A victorious Brandon Johnson spreads his arms wide as he encourages his supporters to say “…now they know” along with him. --Screenshot from a television newscast
‘Now they know’
Johnson pokes nay-sayers, calls triumph historic
By Tim Hadac
In his victory speech Tuesday night in a ballroom at the Marriott Marquis on the Near South Side, Mayor-elect Brandon Johnson at times sounded like a humble public servant and at others like a self-styled national crusader for social justice.
“You know, they said this would never happen. So you know, if they didn’t know,” he said, encouraging his crowd of supporters to help him finish his signature campaign line, “now they know.”
(story continues below photo)
After the playful poke, Johnson pivoted from candidate to elected leader by extending an olive branch.
“The first thing I want to say is, to the Chicagoans who did not vote for me, here’s what I want you to know: that I care about you, I value you, and I want to hear from you,” he said. “I want to work with you, and I’ll be the mayor for you, too.”
Unofficial totals Tuesday night showed Johnson with 286,647 (51%) votes to 270,775 (49%) for opponent Paul Vallas, a former Chicago Public Schools CEO.
According to the Chicago Board of Election Commissioners, some 558,547 registered voters cast ballots, a 35.19% turnout. That is only a slight drop off from the Feb. 28 primary election, in which 566.973 registered voters cast ballots, a 35.85% turnout.
At the mayor-elect’s side were his wife, Stacie, and their three children—Owen, Ethan and Braedyn.
He tipped his cap to the organizations among his earliest and staunchest backers, most notably the Chicago Teachers Union, of which he is a longtime member and employee.
Currently a Cook County Board commissioner representing the First District, Johnson will presumably resign that elected office before he is sworn in as Chicago’s 57th mayor on May 15.
In his remarks Tuesday night, he said he plans to be mayor of all Chicagoans, “especially folks who have ever been on a payment plan,” as most of his audience laughed at the sideways slap at Vallas, who tried to make an issue of Johnson owing the city of Chicago $3,357 in unpaid water and sewer charges and additional $1,044 in unpaid traffic tickets from 2014 and 2015—despite the fact that Johnson earns an estimated $200,000 a year.
Johnson’s campaign was seen by many as a contest of national importance in the city long acknowledged as the de facto capital of the Midwest. Among those flying in to campaign for him were Vermont Senator Bernie Sanders and others representing the left wing of the Democratic Party.
The mayor-elect alluded to that importance.
“We have ushered in a new chapter in our city,” he said. “Tonight is a gateway to a new future for our city—a city where you can thrive regardless of who you love or how much money you have in your bank account.
“A city where trains run on time, and where no one is too poor to live in one of the richest cities in one of the wealthiest nations at the richest time in the history of the world.”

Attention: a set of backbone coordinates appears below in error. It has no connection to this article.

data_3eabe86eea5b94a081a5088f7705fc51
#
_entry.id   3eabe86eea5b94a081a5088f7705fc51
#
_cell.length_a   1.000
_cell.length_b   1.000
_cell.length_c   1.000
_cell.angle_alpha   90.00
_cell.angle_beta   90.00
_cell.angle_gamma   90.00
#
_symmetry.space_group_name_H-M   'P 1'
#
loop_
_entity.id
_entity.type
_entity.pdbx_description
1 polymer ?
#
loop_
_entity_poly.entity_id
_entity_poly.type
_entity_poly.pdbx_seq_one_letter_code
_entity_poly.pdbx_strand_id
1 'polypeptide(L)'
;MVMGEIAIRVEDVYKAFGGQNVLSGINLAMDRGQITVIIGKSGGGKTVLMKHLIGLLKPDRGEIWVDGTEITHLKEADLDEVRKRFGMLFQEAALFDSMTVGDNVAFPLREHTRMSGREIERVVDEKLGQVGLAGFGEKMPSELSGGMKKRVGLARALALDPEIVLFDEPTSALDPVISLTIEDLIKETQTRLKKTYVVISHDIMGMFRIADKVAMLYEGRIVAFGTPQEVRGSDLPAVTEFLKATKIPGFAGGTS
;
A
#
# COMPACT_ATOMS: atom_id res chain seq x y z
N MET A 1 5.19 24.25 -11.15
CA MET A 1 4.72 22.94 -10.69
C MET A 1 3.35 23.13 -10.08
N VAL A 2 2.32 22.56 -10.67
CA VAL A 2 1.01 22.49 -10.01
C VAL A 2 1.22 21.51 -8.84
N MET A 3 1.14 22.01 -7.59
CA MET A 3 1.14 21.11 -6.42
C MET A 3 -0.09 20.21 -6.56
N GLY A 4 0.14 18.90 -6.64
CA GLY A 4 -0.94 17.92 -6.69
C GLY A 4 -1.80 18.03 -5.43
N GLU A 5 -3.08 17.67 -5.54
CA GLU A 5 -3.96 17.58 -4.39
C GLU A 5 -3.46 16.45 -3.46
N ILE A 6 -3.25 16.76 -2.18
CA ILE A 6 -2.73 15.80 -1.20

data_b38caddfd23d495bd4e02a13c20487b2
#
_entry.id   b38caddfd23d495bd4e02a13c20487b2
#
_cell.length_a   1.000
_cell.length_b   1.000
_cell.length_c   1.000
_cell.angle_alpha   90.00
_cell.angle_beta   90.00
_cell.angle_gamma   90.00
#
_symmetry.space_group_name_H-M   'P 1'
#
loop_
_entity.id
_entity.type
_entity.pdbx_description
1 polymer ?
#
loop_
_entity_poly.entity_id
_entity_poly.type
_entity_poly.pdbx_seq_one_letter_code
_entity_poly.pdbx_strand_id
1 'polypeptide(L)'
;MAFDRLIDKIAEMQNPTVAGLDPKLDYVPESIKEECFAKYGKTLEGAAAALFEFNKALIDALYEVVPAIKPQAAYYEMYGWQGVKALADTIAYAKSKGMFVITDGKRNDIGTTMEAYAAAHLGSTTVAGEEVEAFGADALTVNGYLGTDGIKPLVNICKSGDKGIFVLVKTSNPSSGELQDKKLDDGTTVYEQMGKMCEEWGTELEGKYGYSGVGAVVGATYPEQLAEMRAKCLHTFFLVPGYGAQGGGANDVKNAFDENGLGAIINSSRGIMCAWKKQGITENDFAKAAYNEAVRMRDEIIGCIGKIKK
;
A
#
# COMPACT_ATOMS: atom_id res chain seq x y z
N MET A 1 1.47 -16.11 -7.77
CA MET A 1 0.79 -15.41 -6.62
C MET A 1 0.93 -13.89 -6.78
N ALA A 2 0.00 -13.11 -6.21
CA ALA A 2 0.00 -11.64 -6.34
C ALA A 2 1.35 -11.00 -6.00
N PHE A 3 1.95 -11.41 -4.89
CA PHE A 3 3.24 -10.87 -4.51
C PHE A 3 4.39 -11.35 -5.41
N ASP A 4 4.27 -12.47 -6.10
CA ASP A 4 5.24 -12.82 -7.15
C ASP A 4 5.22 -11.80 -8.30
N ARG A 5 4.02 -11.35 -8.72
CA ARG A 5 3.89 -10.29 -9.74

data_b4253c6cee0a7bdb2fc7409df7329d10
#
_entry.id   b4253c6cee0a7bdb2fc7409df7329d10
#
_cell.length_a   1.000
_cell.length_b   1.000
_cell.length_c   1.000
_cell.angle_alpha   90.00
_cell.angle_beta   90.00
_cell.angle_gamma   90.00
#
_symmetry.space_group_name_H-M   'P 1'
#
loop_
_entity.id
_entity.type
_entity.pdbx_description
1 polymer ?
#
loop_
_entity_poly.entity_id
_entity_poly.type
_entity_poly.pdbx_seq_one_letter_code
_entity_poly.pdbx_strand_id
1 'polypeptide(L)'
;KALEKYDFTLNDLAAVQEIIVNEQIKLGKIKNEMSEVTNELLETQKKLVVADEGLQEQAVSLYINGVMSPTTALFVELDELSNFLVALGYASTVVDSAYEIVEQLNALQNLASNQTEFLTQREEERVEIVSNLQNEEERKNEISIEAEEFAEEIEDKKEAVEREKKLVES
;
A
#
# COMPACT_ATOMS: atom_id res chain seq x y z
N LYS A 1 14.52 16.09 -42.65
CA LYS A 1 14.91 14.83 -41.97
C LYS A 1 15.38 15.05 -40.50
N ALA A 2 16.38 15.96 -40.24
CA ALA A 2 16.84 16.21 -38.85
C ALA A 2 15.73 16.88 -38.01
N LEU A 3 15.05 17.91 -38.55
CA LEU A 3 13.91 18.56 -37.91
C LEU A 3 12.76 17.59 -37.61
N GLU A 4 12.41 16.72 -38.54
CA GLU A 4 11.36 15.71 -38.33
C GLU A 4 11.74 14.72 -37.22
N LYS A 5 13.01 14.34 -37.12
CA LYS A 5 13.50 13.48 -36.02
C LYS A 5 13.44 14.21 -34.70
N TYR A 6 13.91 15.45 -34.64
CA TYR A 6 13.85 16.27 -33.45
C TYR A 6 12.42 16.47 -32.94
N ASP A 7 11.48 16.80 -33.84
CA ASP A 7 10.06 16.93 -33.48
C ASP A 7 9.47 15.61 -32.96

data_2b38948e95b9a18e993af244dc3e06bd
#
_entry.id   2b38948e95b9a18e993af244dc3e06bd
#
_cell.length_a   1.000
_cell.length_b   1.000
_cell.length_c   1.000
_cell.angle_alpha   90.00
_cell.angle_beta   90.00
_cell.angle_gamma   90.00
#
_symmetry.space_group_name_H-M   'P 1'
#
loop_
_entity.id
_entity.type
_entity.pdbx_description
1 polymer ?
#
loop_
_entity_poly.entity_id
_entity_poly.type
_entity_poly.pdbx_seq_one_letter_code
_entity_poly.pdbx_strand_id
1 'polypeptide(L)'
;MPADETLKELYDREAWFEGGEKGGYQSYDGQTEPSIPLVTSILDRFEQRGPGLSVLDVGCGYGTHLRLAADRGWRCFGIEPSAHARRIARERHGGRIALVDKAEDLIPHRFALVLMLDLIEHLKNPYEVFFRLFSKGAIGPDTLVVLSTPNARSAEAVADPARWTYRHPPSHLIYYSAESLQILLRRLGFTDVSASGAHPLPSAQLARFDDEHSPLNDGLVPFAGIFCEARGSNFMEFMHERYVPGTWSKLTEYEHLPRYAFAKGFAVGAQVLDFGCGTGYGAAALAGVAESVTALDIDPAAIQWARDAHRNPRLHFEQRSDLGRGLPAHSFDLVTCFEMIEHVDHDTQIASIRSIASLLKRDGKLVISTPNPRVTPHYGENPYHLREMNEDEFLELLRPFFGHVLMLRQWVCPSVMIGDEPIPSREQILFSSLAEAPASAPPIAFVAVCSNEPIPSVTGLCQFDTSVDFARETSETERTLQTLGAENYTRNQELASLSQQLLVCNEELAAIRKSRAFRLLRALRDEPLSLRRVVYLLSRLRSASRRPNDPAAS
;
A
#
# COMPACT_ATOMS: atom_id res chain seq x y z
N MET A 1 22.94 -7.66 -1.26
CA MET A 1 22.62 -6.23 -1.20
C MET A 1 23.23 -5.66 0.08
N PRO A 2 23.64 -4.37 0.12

He noted that his victory came on the 55th anniversary of the assassination of the Rev. Dr. Martin Luther King Jr., and he linked his triumph to causes championed by the slain civil rights leader.
“The civil rights movement and the labor rights movement have finally collided,” he said. “We have experienced the dream of the greatest man who ever walked the earth.”
Race still plays a role
In some Southwest Side wards, many who headed to the polls voted along racial lines.
In the three Southwest Side wards with large black populations—the 16th, 17th and 18th–Johnson won in a landslide, with 18,720 (73%) to 6,894 (27%) for Vallas. The lopsided victory came despite endorsements of Vallas by 17th Ward Ald. David Moore and 18th Ward Ald. Derrick G. Curtis.
In the two Southwest Side wards with large white populations—the 13th and 23rd—Vallas won in a landslide, with 17,367 (80%) to 4,304 (20%) for Johnson.
A big question before the runoff election would be how Southwest Side Latinos would vote, especially in light of Johnson’s repeated claim of forging a mighty “black-brown” coalition reminiscent of Mayor Harold Washington’s power base in the 1980s.
But that claim did not hold up, at least on the Southwest Side.
In the four Southwest Side wards with Hispanic super-majorities—the 12th, 14th, 15th and 22nd—Vallas won with 10,060 (54%) to 8,561 (46%). That occurred despite Johnson having the all-out support of U.S. Rep. Jesús “Chuy” García (D-4th), who controls the aldermanic seats in the 12th, 14th and 22nd Wards.
Just two Southwest Side aldermen were willing to weigh in publicly on Tuesday night.
“While the results were not what I had hoped for, the voters have spoken,” 23rd Ward Ald. Silvana Tabares told the Greater Southwest News-Herald. “I anticipate that Mayor-elect Johnson will see that governing is different than campaigning and [I] urge him to take a pragmatic approach to working with the newly-elected independent City Council.”
“This has been the closest mayoral race I’ve ever been involved in,” Curtis said early in the evening. “Whoever the next mayor is, I look forward to working with him to make the best decisions for our great city.”
Mayoral runoff by the numbers
Vallas 3,331 (59%)
Johnson 2,286 (41%)
Vallas 10,404 (82%)
Johnson 2,268 (18%)
Vallas 2,535 (59%)
Johnson 1,748 (41%)
Vallas 2,326 (53%)
Johnson 2,081 (47%)
Johnson 4,303 (81%)
Vallas 1,005 (19%)
Johnson 6,682 (81%)
Vallas 1,603 (19%)
Johnson 7,735 (64%)
Vallas 4,286 (36%)
Johnson 2,446 (57%)
Vallas 1,868 (43%)
Vallas 6,963 (77%)
Johnson 2,036 (23%)
Nine Southwest Side wards
Vallas 34,321 (52%)
Johnson 31,585 (48%)
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